If the past events still echo through the years, the Cape of Good Hope would be haunted by the ghosts of shipwrecks. Feared by sailors and now home to more than 400 shipwrecks, most of them anonymous, the Cape of Good Hope is the last stop before explorers head to Antarctica.
How to get to the Shipwreck Coast
The most important entry points in the area are East London and Port Elisabeth.
Port Elisabeth is the most important city in the Eastern Cape province and is well connected by plane, trains and buses to the rest of the country.
It’s incredible though how many shipwrecks are marked on the map. For many of us, they represent only cold statistics: the Thomas T Tucker, Phyllisia or the Flying Dutchman.
Many of the Cape’s wrecks are now popular diving sites. Along with the marine life, the ships’ shadows form an impressive underwater landscape. There are about 40-50 diveable wrecks but due to the permanent shift of the sand, some many appear or disappear weekly. About 15 of them are well known recreational sites and represent popular diving sites both for rookies and advanced divers.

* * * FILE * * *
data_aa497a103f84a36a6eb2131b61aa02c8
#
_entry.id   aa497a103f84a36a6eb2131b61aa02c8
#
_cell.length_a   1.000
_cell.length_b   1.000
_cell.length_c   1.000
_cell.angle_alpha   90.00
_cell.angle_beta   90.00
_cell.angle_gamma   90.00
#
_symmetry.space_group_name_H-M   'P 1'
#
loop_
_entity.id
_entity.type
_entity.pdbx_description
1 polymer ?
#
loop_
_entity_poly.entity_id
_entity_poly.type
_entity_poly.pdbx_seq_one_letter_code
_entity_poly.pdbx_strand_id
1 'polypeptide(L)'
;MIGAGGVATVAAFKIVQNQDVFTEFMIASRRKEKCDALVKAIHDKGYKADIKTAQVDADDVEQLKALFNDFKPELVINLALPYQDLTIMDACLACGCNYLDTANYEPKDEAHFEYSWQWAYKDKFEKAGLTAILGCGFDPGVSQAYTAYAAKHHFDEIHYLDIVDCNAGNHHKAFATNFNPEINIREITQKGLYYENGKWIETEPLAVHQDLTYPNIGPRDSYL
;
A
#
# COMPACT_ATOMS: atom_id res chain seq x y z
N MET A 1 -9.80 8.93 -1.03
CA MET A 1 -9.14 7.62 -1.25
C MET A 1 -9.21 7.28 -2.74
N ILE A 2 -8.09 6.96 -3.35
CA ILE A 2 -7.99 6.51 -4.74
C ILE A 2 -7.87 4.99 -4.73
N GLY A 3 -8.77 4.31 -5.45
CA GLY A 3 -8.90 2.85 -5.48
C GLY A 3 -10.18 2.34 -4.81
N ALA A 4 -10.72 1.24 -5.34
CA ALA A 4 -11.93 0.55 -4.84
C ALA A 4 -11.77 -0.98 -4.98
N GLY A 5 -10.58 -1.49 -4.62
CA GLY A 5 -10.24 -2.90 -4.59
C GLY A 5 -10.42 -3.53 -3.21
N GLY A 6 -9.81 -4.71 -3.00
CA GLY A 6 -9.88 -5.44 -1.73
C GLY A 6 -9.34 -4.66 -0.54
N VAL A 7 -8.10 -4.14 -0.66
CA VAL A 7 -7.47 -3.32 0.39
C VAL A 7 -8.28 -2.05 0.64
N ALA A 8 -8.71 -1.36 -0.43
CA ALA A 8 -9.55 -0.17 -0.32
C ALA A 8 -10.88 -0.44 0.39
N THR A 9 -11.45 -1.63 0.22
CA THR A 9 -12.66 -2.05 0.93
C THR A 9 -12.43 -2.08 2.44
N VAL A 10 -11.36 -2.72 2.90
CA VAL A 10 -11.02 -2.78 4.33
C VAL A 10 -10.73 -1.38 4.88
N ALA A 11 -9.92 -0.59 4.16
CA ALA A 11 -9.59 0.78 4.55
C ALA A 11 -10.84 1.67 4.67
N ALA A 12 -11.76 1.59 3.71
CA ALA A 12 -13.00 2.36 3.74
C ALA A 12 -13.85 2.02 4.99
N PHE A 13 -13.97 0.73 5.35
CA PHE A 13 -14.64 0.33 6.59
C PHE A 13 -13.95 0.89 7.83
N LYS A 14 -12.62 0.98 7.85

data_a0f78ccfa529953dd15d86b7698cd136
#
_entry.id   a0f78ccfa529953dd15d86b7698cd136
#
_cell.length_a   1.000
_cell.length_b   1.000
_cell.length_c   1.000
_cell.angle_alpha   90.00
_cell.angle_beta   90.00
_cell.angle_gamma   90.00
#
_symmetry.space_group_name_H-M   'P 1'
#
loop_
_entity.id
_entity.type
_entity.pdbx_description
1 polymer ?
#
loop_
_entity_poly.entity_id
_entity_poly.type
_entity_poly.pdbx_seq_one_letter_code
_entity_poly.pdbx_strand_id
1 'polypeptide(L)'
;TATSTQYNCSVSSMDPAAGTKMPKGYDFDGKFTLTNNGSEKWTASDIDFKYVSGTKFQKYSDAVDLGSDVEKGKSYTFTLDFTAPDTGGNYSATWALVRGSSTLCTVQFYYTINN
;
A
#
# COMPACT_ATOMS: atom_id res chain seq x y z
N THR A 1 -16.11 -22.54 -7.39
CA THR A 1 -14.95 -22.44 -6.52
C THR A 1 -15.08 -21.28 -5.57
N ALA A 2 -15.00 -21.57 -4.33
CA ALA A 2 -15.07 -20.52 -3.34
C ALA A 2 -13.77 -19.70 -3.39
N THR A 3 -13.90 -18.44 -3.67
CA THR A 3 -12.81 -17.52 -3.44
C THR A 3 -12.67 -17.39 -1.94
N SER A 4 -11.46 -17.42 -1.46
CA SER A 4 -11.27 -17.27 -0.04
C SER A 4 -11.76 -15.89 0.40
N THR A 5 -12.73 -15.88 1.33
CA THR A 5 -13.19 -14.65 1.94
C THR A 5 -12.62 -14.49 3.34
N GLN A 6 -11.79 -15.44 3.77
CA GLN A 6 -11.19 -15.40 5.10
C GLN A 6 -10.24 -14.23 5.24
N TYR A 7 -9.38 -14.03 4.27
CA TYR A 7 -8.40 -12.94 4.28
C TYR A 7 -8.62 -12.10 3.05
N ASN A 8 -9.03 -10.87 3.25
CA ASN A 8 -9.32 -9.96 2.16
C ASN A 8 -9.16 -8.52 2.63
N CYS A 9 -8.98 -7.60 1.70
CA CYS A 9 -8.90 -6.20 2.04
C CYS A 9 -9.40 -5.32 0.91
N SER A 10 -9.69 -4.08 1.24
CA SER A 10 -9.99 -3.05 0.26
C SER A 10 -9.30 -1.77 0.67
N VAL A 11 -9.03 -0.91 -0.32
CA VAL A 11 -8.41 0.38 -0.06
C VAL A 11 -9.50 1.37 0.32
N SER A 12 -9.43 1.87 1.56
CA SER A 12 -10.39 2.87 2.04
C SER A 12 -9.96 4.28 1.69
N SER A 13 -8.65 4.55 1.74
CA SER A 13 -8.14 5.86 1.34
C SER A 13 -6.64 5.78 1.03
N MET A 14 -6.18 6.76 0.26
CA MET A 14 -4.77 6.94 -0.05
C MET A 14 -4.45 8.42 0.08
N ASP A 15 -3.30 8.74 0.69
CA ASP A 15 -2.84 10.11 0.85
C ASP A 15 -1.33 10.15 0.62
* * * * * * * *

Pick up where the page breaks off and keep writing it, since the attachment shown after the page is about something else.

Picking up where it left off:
The stretch of Eastern Cape coast is also known for its great hiking trails. The Shipwreck Hiking Trail is 64km / 38miles long and there are several entry/exit points so tourists can enjoy only parts of the trail. There is also the possibility to camp and light fires –but no where near the vegetation.
The unspoiled beaches –very popular surf destinations – along with the divers wild life and vegetation, makes the Shipwreck Coast one of the most popular destinations in South Africa.
Several companies located around Cape Town offer guided wreck-diving tours, an incredible opportunity to visit the most important diving sites in the area.